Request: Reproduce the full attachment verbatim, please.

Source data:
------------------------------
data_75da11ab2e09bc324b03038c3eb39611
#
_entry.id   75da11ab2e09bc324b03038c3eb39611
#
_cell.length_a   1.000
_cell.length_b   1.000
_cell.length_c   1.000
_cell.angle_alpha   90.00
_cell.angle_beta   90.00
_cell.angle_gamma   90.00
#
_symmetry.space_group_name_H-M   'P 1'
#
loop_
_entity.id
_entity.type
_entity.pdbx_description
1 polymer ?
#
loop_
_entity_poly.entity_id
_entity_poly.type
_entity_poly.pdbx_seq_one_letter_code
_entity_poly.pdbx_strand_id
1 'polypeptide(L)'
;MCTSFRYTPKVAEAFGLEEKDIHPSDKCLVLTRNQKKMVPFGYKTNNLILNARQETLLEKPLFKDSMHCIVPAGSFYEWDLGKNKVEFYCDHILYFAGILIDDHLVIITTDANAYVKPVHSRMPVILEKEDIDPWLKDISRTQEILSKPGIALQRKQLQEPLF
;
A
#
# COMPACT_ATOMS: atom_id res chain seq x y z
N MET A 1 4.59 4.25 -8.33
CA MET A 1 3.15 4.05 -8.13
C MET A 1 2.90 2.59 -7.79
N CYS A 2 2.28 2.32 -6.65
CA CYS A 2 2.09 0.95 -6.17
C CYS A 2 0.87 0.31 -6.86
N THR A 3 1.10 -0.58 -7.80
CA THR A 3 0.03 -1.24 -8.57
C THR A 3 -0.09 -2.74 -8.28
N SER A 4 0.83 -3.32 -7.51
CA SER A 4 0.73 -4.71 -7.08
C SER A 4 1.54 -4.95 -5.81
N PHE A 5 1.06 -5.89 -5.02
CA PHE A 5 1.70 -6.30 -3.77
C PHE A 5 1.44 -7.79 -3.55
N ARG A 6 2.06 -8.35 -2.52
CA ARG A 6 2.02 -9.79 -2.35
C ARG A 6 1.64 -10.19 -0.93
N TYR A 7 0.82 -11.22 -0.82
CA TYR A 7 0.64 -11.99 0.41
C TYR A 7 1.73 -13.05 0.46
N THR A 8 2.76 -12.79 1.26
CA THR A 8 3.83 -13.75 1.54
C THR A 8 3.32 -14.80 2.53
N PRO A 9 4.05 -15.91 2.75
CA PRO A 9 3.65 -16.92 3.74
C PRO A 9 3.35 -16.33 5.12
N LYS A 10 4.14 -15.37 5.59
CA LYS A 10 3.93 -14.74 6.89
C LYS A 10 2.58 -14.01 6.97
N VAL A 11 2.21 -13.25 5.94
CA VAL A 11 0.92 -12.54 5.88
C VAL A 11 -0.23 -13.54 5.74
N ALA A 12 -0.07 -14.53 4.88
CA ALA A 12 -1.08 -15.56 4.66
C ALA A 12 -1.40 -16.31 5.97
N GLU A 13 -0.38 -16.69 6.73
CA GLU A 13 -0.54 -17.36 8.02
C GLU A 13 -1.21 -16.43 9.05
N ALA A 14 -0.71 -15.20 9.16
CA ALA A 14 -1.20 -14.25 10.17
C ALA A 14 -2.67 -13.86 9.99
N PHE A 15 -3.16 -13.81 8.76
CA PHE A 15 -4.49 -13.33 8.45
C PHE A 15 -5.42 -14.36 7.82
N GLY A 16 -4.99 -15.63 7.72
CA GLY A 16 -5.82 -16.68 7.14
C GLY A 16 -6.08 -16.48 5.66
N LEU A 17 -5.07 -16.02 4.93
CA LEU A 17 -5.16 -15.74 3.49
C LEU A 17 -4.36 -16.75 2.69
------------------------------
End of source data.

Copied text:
data_75da11ab2e09bc324b03038c3eb39611
#
_entry.id   75da11ab2e09bc324b03038c3eb39611
#
_cell.length_a   1.000
_cell.length_b   1.000
_cell.length_c   1.000
_cell.angle_alpha   90.00
_cell.angle_beta   90.00
_cell.angle_gamma   90.00
#
_symmetry.space_group_name_H-M   'P 1'
#
loop_
_entity.id
_entity.type
_entity.pdbx_description
1 polymer ?
#
loop_
_entity_poly.entity_id
_entity_poly.type
_entity_poly.pdbx_seq_one_letter_code
_entity_poly.pdbx_strand_id
1 'polypeptide(L)'
;MCTSFRYTPKVAEAFGLEEKDIHPSDKCLVLTRNQKKMVPFGYKTNNLILNARQETLLEKPLFKDSMHCIVPAGSFYEWDLGKNKVEFYCDHILYFAGILIDDHLVIITTDANAYVKPVHSRMPVILEKEDIDPWLKDISRTQEILSKPGIALQRKQLQEPLF
;
A
#
# COMPACT_ATOMS: atom_id res chain seq x y z
N MET A 1 4.59 4.25 -8.33
CA MET A 1 3.15 4.05 -8.13
C MET A 1 2.90 2.59 -7.79
N CYS A 2 2.28 2.32 -6.65
CA CYS A 2 2.09 0.95 -6.17
C CYS A 2 0.87 0.31 -6.86
N THR A 3 1.10 -0.58 -7.80
CA THR A 3 0.03 -1.24 -8.57
C THR A 3 -0.09 -2.74 -8.28
N SER A 4 0.83 -3.32 -7.51
CA SER A 4 0.73 -4.71 -7.08
C SER A 4 1.54 -4.95 -5.81
N PHE A 5 1.06 -5.89 -5.02
CA PHE A 5 1.70 -6.30 -3.77
C PHE A 5 1.44 -7.79 -3.55
N ARG A 6 2.06 -8.35 -2.52
CA ARG A 6 2.02 -9.79 -2.35
C ARG A 6 1.64 -10.19 -0.93
N TYR A 7 0.82 -11.22 -0.82
CA TYR A 7 0.64 -11.99 0.41
C TYR A 7 1.73 -13.05 0.46
N THR A 8 2.76 -12.79 1.26
CA THR A 8 3.83 -13.75 1.54
C THR A 8 3.32 -14.80 2.53
N PRO A 9 4.05 -15.91 2.75
CA PRO A 9 3.65 -16.92 3.74
C PRO A 9 3.35 -16.33 5.12
N LYS A 10 4.14 -15.37 5.59
CA LYS A 10 3.93 -14.74 6.89
C LYS A 10 2.58 -14.01 6.97
N VAL A 11 2.21 -13.25 5.94
CA VAL A 11 0.92 -12.54 5.88
C VAL A 11 -0.23 -13.54 5.74
N ALA A 12 -0.07 -14.53 4.88
CA ALA A 12 -1.08 -15.56 4.66
C ALA A 12 -1.40 -16.31 5.97
N GLU A 13 -0.38 -16.69 6.73
CA GLU A 13 -0.54 -17.36 8.02
C GLU A 13 -1.21 -16.43 9.05
N ALA A 14 -0.71 -15.20 9.16
CA ALA A 14 -1.20 -14.25 10.17
C ALA A 14 -2.67 -13.86 9.99
N PHE A 15 -3.16 -13.81 8.76
CA PHE A 15 -4.49 -13.33 8.45
C PHE A 15 -5.42 -14.36 7.82
N GLY A 16 -4.99 -15.63 7.72
CA GLY A 16 -5.82 -16.68 7.14
C GLY A 16 -6.08 -16.48 5.66
N LEU A 17 -5.07 -16.02 4.93
CA LEU A 17 -5.16 -15.74 3.49
C LEU A 17 -4.36 -16.75 2.69